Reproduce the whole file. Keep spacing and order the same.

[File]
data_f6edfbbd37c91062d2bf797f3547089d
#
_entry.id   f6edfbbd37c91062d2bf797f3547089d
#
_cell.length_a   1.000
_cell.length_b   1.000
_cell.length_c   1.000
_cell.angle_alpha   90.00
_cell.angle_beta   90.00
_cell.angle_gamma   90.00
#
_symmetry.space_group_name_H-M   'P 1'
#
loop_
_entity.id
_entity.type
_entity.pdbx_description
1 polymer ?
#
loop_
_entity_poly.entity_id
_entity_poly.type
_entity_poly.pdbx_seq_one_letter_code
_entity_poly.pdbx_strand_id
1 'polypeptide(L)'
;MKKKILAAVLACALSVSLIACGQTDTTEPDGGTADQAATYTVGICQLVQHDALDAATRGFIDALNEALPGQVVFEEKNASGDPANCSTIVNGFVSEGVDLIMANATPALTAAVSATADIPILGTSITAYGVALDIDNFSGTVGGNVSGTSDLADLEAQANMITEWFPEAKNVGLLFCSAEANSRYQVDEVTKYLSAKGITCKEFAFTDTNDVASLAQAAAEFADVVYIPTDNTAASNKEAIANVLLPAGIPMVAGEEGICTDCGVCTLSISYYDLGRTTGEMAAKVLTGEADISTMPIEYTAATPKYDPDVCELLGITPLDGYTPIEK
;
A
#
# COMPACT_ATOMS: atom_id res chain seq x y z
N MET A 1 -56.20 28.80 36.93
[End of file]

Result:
data_f6edfbbd37c91062d2bf797f3547089d
#
_entry.id   f6edfbbd37c91062d2bf797f3547089d
#
_cell.length_a   1.000
_cell.length_b   1.000
_cell.length_c   1.000
_cell.angle_alpha   90.00
_cell.angle_beta   90.00
_cell.angle_gamma   90.00
#
_symmetry.space_group_name_H-M   'P 1'
#
loop_
_entity.id
_entity.type
_entity.pdbx_description
1 polymer ?
#
loop_
_entity_poly.entity_id
_entity_poly.type
_entity_poly.pdbx_seq_one_letter_code
_entity_poly.pdbx_strand_id
1 'polypeptide(L)'
;MKKKILAAVLACALSVSLIACGQTDTTEPDGGTADQAATYTVGICQLVQHDALDAATRGFIDALNEALPGQVVFEEKNASGDPANCSTIVNGFVSEGVDLIMANATPALTAAVSATADIPILGTSITAYGVALDIDNFSGTVGGNVSGTSDLADLEAQANMITEWFPEAKNVGLLFCSAEANSRYQVDEVTKYLSAKGITCKEFAFTDTNDVASLAQAAAEFADVVYIPTDNTAASNKEAIANVLLPAGIPMVAGEEGICTDCGVCTLSISYYDLGRTTGEMAAKVLTGEADISTMPIEYTAATPKYDPDVCELLGITPLDGYTPIEK
;
A
#
# COMPACT_ATOMS: atom_id res chain seq x y z
N MET A 1 -56.20 28.80 36.93